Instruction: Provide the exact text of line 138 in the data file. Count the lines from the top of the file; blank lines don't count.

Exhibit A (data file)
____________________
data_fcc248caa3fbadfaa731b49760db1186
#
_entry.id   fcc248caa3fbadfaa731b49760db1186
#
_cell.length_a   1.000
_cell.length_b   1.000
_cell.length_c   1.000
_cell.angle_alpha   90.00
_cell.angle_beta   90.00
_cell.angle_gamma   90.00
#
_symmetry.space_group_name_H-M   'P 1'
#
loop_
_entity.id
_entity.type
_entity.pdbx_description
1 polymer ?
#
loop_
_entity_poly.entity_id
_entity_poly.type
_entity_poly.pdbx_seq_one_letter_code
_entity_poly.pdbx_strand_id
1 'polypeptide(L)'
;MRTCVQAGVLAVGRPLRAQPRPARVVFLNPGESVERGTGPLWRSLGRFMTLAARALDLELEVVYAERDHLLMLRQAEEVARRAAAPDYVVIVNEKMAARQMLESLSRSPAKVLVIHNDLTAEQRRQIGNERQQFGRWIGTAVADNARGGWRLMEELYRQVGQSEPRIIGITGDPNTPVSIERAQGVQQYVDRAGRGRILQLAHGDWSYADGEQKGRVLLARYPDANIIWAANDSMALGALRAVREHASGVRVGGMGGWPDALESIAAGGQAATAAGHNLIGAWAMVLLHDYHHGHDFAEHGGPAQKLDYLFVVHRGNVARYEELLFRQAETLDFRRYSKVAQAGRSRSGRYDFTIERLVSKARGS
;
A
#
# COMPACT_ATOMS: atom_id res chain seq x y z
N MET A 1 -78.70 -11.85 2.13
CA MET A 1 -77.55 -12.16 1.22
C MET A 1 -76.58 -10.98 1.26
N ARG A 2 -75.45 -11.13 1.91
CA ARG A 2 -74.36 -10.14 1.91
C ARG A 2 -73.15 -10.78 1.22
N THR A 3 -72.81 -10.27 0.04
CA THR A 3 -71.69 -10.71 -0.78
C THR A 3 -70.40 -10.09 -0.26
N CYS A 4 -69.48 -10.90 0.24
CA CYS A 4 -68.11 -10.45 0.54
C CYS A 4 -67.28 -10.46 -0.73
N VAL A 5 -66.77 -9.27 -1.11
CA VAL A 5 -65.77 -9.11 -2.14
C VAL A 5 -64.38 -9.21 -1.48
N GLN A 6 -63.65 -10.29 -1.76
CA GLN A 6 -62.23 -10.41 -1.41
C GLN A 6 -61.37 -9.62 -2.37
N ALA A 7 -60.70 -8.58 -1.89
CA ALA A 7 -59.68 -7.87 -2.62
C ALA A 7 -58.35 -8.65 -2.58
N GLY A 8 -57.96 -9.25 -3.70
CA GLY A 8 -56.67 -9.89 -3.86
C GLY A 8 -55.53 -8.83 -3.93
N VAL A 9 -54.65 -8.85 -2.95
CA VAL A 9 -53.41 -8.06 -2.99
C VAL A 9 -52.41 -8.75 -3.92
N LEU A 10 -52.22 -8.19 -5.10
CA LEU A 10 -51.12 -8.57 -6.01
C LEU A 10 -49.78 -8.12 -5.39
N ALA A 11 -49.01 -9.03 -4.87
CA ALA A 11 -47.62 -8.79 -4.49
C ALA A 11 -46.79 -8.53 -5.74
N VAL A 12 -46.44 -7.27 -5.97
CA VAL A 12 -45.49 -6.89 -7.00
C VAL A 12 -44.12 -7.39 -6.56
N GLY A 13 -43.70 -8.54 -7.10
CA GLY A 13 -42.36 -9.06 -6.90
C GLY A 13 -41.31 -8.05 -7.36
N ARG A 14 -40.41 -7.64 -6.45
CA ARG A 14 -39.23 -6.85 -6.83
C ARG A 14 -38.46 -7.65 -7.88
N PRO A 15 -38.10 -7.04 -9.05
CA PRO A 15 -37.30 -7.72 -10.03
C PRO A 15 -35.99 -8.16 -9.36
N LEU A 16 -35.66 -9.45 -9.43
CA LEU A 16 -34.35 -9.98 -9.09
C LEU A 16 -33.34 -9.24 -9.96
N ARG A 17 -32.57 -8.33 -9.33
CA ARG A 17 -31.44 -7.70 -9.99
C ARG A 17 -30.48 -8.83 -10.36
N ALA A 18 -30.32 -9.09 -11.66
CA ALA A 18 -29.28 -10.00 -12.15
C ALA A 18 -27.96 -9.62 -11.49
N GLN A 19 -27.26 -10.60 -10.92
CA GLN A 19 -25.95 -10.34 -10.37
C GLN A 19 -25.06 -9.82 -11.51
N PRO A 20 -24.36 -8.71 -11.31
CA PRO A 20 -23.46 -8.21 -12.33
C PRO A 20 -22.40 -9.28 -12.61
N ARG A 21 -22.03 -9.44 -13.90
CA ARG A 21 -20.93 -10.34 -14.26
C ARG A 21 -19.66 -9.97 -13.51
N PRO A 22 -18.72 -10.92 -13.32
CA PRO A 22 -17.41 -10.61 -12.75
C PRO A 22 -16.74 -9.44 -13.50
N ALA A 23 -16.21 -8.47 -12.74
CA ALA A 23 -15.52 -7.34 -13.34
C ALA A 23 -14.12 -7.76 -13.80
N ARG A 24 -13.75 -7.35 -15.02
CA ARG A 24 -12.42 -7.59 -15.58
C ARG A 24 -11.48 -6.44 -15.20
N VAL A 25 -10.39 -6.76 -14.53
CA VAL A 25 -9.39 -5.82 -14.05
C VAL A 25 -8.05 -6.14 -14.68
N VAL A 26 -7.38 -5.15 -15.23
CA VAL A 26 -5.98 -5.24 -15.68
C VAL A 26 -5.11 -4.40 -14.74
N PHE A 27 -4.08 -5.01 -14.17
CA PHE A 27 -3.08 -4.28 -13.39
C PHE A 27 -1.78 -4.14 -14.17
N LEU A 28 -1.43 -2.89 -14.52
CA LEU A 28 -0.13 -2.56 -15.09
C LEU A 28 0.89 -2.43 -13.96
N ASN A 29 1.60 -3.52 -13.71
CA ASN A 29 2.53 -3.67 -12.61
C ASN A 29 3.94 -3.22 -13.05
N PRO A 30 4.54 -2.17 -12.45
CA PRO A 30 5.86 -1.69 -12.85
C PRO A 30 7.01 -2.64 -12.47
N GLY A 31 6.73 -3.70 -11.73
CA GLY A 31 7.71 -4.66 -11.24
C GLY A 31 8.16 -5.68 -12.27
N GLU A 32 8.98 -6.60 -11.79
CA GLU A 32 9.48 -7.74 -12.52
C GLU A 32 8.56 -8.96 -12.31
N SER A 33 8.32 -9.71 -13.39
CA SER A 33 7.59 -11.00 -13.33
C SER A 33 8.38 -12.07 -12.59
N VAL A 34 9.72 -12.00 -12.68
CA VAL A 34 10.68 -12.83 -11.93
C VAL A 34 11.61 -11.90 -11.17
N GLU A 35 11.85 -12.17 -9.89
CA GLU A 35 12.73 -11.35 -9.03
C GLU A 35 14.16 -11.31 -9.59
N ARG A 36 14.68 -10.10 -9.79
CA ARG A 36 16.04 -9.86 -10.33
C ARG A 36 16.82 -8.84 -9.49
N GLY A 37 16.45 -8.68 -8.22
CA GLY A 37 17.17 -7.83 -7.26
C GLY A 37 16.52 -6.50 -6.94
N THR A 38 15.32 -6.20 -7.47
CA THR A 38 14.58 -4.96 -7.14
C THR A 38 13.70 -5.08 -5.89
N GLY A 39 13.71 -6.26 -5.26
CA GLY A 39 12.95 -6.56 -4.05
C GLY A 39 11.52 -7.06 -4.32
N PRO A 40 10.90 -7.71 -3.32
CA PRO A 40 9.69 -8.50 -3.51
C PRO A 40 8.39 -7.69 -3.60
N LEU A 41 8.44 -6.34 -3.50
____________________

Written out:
C ARG A 36 16.82 -8.84 -9.49